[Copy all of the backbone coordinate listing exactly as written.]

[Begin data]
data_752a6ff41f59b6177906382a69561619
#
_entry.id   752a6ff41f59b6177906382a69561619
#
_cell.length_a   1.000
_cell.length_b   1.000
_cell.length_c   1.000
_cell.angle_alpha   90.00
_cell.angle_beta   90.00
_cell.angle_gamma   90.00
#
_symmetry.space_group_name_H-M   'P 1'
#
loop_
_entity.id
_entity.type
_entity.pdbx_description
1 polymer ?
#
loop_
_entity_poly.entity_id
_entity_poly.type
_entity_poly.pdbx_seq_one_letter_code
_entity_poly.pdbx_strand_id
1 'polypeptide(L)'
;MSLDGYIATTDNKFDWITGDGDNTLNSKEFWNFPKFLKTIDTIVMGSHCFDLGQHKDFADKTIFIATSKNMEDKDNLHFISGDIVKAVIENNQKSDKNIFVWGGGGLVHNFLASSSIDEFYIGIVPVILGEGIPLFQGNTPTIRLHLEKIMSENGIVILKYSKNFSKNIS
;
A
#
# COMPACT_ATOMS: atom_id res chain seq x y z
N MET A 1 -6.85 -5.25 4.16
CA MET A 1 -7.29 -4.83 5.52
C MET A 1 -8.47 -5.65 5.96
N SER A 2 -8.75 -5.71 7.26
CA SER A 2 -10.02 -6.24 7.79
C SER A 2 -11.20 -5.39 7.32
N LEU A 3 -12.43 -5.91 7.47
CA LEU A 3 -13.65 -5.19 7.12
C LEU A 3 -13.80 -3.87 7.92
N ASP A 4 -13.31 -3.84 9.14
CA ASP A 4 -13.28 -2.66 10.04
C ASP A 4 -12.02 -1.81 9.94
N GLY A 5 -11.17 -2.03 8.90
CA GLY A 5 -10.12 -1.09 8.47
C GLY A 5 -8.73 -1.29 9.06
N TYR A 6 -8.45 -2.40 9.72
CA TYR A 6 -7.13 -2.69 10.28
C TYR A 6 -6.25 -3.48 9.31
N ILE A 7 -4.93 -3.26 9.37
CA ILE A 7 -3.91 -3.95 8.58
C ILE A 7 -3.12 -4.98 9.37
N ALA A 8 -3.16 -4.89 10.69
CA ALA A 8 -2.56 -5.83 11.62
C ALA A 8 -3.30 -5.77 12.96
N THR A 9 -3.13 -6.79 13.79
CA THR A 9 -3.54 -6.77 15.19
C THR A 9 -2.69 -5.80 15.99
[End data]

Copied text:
data_752a6ff41f59b6177906382a69561619
#
_entry.id   752a6ff41f59b6177906382a69561619
#
_cell.length_a   1.000
_cell.length_b   1.000
_cell.length_c   1.000
_cell.angle_alpha   90.00
_cell.angle_beta   90.00
_cell.angle_gamma   90.00
#
_symmetry.space_group_name_H-M   'P 1'
#
loop_
_entity.id
_entity.type
_entity.pdbx_description
1 polymer ?
#
loop_
_entity_poly.entity_id
_entity_poly.type
_entity_poly.pdbx_seq_one_letter_code
_entity_poly.pdbx_strand_id
1 'polypeptide(L)'
;MSLDGYIATTDNKFDWITGDGDNTLNSKEFWNFPKFLKTIDTIVMGSHCFDLGQHKDFADKTIFIATSKNMEDKDNLHFISGDIVKAVIENNQKSDKNIFVWGGGGLVHNFLASSSIDEFYIGIVPVILGEGIPLFQGNTPTIRLHLEKIMSENGIVILKYSKNFSKNIS
;
A
#
# COMPACT_ATOMS: atom_id res chain seq x y z
N MET A 1 -6.85 -5.25 4.16
CA MET A 1 -7.29 -4.83 5.52
C MET A 1 -8.47 -5.65 5.96
N SER A 2 -8.75 -5.71 7.26
CA SER A 2 -10.02 -6.24 7.79
C SER A 2 -11.20 -5.39 7.32
N LEU A 3 -12.43 -5.91 7.47
CA LEU A 3 -13.65 -5.19 7.12
C LEU A 3 -13.80 -3.87 7.92
N ASP A 4 -13.31 -3.84 9.14
CA ASP A 4 -13.28 -2.66 10.04
C ASP A 4 -12.02 -1.81 9.94
N GLY A 5 -11.17 -2.03 8.90
CA GLY A 5 -10.12 -1.09 8.47
C GLY A 5 -8.73 -1.29 9.06
N TYR A 6 -8.45 -2.40 9.72
CA TYR A 6 -7.13 -2.69 10.28
C TYR A 6 -6.25 -3.48 9.31
N ILE A 7 -4.93 -3.26 9.37
CA ILE A 7 -3.91 -3.95 8.58
C ILE A 7 -3.12 -4.98 9.37
N ALA A 8 -3.16 -4.89 10.69
CA ALA A 8 -2.56 -5.83 11.62
C ALA A 8 -3.30 -5.77 12.96
N THR A 9 -3.13 -6.79 13.79
CA THR A 9 -3.54 -6.77 15.19
C THR A 9 -2.69 -5.80 15.99